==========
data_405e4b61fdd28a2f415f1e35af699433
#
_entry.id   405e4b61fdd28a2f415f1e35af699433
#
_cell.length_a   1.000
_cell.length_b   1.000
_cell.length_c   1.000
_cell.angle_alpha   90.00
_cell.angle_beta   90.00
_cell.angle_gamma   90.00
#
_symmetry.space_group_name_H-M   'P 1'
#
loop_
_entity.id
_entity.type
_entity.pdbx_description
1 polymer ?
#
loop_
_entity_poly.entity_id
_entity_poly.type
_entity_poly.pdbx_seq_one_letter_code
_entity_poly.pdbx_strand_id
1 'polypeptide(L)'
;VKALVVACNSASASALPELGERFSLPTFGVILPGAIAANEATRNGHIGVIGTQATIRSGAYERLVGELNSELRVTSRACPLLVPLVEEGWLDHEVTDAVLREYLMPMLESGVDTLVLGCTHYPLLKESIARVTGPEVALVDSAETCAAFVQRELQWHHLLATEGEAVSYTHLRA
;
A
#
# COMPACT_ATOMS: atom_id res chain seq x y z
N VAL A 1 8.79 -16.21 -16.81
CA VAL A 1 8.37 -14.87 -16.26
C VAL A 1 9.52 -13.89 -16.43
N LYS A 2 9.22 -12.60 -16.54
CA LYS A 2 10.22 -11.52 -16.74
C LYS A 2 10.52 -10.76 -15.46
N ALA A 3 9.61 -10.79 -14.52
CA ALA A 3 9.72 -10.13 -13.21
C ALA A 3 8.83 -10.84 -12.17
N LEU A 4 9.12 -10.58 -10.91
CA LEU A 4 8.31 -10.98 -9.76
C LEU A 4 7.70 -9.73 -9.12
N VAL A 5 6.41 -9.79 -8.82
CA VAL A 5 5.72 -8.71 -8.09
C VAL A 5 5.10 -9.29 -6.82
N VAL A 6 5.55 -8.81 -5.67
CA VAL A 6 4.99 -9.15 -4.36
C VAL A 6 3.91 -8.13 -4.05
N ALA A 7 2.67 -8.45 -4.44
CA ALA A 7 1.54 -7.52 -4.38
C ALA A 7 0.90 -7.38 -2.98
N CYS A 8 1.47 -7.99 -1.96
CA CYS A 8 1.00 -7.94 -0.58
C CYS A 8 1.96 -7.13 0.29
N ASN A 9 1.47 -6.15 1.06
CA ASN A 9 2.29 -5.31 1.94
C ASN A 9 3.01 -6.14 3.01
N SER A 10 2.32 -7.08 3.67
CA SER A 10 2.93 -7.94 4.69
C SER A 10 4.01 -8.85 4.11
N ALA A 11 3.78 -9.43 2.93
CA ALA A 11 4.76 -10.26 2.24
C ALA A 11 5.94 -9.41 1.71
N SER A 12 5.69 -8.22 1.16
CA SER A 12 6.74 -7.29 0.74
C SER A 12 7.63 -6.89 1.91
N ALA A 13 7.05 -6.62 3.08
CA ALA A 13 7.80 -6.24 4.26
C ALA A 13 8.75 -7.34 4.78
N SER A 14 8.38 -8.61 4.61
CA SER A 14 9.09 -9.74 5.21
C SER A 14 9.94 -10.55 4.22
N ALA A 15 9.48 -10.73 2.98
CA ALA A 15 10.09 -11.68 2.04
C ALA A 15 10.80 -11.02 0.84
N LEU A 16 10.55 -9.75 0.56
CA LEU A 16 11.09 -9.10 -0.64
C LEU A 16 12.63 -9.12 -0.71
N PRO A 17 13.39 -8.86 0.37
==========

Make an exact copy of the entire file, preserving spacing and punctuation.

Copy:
data_405e4b61fdd28a2f415f1e35af699433
#
_entry.id   405e4b61fdd28a2f415f1e35af699433
#
_cell.length_a   1.000
_cell.length_b   1.000
_cell.length_c   1.000
_cell.angle_alpha   90.00
_cell.angle_beta   90.00
_cell.angle_gamma   90.00
#
_symmetry.space_group_name_H-M   'P 1'
#
loop_
_entity.id
_entity.type
_entity.pdbx_description
1 polymer ?
#
loop_
_entity_poly.entity_id
_entity_poly.type
_entity_poly.pdbx_seq_one_letter_code
_entity_poly.pdbx_strand_id
1 'polypeptide(L)'
;VKALVVACNSASASALPELGERFSLPTFGVILPGAIAANEATRNGHIGVIGTQATIRSGAYERLVGELNSELRVTSRACPLLVPLVEEGWLDHEVTDAVLREYLMPMLESGVDTLVLGCTHYPLLKESIARVTGPEVALVDSAETCAAFVQRELQWHHLLATEGEAVSYTHLRA
;
A
#
# COMPACT_ATOMS: atom_id res chain seq x y z
N VAL A 1 8.79 -16.21 -16.81
CA VAL A 1 8.37 -14.87 -16.26
C VAL A 1 9.52 -13.89 -16.43
N LYS A 2 9.22 -12.60 -16.54
CA LYS A 2 10.22 -11.52 -16.74
C LYS A 2 10.52 -10.76 -15.46
N ALA A 3 9.61 -10.79 -14.52
CA ALA A 3 9.72 -10.13 -13.21
C ALA A 3 8.83 -10.84 -12.17
N LEU A 4 9.12 -10.58 -10.91
CA LEU A 4 8.31 -10.98 -9.76
C LEU A 4 7.70 -9.73 -9.12
N VAL A 5 6.41 -9.79 -8.82
CA VAL A 5 5.72 -8.71 -8.09
C VAL A 5 5.10 -9.29 -6.82
N VAL A 6 5.55 -8.81 -5.67
CA VAL A 6 4.99 -9.15 -4.36
C VAL A 6 3.91 -8.13 -4.05
N ALA A 7 2.67 -8.45 -4.44
CA ALA A 7 1.54 -7.52 -4.38
C ALA A 7 0.90 -7.38 -2.98
N CYS A 8 1.47 -7.99 -1.96
CA CYS A 8 1.00 -7.94 -0.58
C CYS A 8 1.96 -7.13 0.29
N ASN A 9 1.47 -6.15 1.06
CA ASN A 9 2.29 -5.31 1.94
C ASN A 9 3.01 -6.14 3.01
N SER A 10 2.32 -7.08 3.67
CA SER A 10 2.93 -7.94 4.69
C SER A 10 4.01 -8.85 4.11
N ALA A 11 3.78 -9.43 2.93
CA ALA A 11 4.76 -10.26 2.24
C ALA A 11 5.94 -9.41 1.71
N SER A 12 5.69 -8.22 1.16
CA SER A 12 6.74 -7.29 0.74
C SER A 12 7.63 -6.89 1.91
N ALA A 13 7.05 -6.62 3.08
CA ALA A 13 7.80 -6.24 4.26
C ALA A 13 8.75 -7.34 4.78
N SER A 14 8.38 -8.61 4.61
CA SER A 14 9.09 -9.74 5.21
C SER A 14 9.94 -10.55 4.22
N ALA A 15 9.48 -10.73 2.98
CA ALA A 15 10.09 -11.68 2.04
C ALA A 15 10.80 -11.02 0.84
N LEU A 16 10.55 -9.75 0.56
CA LEU A 16 11.09 -9.10 -0.64
C LEU A 16 12.63 -9.12 -0.71
N PRO A 17 13.39 -8.86 0.37